The Commercial Appeal

Memphis suburbs want more of sales tax revenues

- Dima Amro Memphis Commercial Appeal USA TODAY NETWORK – TENNESSEE

Municipali­ties across Tennessee are working together to push for a higher percentage of the state-shared sales tax.

Germantown’s and Colliervil­le’s boards of mayor and aldermen voted unanimousl­y Feb. 13 to support the resolution to increase the percentage of the state’s annual sales tax revenue that is distribute­d to municipali­ties.

Other Memphis-area suburbs also voted to support the resolution including Arlington, Bartlett, Lakeland and Millington.

During Feb. 13’s Germantown board meeting, Mayor Mike Palazzolo said Memphis Mayor Jim Strickland will also sign on for support. The City of Memphis’ Deputy Chief Communicat­ions Officer Allison Fouche confirmed

with The Commercial Appeal that Strickland supports the movement.

“We’ll make this a Shelby County effort,” said Palazzolo after announcing all six Memphis-area suburbs and the City of Memphis would sign on to a letter to Gov. Bill Lee urging the restoratio­n of the shared sales tax.

The Tennessee Municipal League, an entity that works with the Tennessee General Assembly on behalf of local government­s, calls the resolution Restore, Return, Relief.

But what does this mean for residents?

What is the state-shared sales tax?

Since 1947, the state and local government­s have had a revenue-sharing relationsh­ip — municipali­ties receive a percentage of the state’s total annual sales tax revenues assigned for the general fund.

In 2002, Tennessee raised its sales tax rate from 6% to 7%, but the percentage of shared tax given to the municipali­ties in the state did not increase, and 21 years later it still has not.

The state continues to return 4.6% of Tennessee’s total annual sales tax revenues designated for the general fund to the municipali­ties. The money distribute­d is based on the population in the municipali­ty.

The Tennessee Municipal League said municipali­ties with bigger population­s would benefit more from the state-shared sales tax percentage increase.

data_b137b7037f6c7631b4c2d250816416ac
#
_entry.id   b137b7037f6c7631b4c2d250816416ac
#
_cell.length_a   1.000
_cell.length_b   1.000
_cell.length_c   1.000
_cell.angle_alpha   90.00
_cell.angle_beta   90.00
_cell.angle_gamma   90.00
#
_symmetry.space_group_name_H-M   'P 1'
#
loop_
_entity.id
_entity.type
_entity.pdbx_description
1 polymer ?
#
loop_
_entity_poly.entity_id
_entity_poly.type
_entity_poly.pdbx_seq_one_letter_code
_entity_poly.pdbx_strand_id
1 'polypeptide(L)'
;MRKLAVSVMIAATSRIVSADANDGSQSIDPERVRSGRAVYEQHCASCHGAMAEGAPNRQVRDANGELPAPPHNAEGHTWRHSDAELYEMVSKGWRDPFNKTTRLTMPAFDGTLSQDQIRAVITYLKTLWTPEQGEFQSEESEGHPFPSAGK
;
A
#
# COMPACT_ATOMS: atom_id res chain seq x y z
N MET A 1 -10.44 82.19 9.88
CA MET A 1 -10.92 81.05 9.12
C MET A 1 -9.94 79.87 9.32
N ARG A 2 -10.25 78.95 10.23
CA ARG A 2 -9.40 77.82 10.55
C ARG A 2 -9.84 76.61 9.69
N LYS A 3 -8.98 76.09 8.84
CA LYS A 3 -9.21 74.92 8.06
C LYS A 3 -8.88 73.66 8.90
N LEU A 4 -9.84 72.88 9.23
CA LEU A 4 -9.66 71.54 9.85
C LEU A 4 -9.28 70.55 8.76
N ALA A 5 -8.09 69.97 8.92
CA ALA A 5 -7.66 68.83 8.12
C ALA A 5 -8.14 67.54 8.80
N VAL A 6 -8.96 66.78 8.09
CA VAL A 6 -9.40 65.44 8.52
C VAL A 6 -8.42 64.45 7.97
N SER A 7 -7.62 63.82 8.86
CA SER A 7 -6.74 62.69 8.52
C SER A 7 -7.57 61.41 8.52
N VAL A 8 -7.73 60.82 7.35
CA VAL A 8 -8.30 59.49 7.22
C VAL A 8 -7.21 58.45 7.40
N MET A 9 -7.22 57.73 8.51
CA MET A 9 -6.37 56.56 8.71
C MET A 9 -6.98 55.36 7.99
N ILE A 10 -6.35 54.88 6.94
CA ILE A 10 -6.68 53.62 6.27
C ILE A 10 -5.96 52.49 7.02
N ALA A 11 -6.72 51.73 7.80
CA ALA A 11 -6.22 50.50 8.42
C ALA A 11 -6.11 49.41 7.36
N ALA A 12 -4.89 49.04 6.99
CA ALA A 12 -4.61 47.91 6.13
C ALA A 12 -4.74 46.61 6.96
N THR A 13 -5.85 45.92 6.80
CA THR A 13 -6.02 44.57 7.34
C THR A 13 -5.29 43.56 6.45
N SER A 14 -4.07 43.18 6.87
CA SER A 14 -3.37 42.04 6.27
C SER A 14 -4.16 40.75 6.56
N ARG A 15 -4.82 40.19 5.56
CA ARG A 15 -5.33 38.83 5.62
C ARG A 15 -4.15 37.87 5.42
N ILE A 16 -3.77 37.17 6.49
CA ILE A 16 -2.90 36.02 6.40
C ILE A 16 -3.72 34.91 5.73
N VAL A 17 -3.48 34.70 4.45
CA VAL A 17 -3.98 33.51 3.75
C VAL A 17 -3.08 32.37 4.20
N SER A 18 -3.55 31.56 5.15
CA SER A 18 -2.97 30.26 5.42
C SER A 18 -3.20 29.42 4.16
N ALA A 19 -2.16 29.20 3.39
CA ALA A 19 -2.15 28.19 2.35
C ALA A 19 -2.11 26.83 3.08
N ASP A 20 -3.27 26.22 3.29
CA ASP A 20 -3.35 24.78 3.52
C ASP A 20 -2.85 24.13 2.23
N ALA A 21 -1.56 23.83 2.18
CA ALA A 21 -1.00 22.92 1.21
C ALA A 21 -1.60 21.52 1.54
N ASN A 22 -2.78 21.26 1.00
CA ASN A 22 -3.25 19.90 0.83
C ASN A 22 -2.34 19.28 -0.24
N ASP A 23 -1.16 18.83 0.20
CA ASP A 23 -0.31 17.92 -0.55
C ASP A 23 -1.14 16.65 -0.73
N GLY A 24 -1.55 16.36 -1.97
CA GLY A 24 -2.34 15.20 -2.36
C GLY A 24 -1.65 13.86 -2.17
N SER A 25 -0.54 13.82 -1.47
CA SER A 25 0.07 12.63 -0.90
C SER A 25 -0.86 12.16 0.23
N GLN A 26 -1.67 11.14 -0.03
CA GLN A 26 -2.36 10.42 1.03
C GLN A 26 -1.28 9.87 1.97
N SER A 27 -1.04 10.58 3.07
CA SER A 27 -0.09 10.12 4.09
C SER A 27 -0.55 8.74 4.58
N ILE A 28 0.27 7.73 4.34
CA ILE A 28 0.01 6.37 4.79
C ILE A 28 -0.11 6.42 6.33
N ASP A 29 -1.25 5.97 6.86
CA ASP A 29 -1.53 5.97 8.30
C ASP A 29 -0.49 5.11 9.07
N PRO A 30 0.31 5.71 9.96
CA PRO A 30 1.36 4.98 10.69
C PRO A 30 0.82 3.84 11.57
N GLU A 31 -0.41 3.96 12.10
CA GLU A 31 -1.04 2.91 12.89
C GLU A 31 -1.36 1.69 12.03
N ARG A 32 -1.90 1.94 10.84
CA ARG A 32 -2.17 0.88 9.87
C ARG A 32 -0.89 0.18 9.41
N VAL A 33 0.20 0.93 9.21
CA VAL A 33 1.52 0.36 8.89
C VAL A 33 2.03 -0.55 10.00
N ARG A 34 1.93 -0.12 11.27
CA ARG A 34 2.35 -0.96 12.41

How can this movement help municipali­ties?

“The state has captured nearly $2 billion in additional sales taxes since 2002 that would have directly benefited local taxpayers,” Germantown City Administra­tor Jason Huisman said during the Feb. 13 board meeting. “Per (Tennessee Municipal League’s) estimation­s, Germantown would stand to collect an additional $762,000 annually in state shared sales (tax) alone.”

The league estimated Colliervil­le in fiscal year 2022 would have received almost $1 million — about $946,525.

The league also said Arlington would have received about $268,000; Bartlett would have gained $1,065,699.19; Lakeland would have collected more than $256,000; Memphis would have claimed about $11.6 million; and Millington

would have received about $195,000.

Now, the league, with the support of local government­s in the state, wants to restore the relationsh­ip, return “locallygen­erated revenues” and provide relief to municipal taxpayers.

“We are at that point where we need (the money) back,” Germantown Alderman Mary Anne Gibson said. “To be able to use $760,000 on an infrastruc­ture project for public works, for one of our ballfields to be turfed... in every part of our city we can see where those monies that historical­ly were here, aren’t here any longer.”

The Tennessee Municipal League said municipali­ties with bigger population­s would benefit more from the state-shared sales tax percentage increase.

Alderman Scott Sanders said if the state does give Germantown the money, the city would not have to increase about 4 cents on the property tax in 2024.

Sanders also said the new money could be placed in 4 miles of new pavement, a new ambulance or salaries for first responders.

Dima Amro can be reached at Dima.amro@commercial­

 ?? ?? Palazzolo
 ?? ?? Sanders
 ?? ?? Gibson

Newspapers in English

Newspapers from United States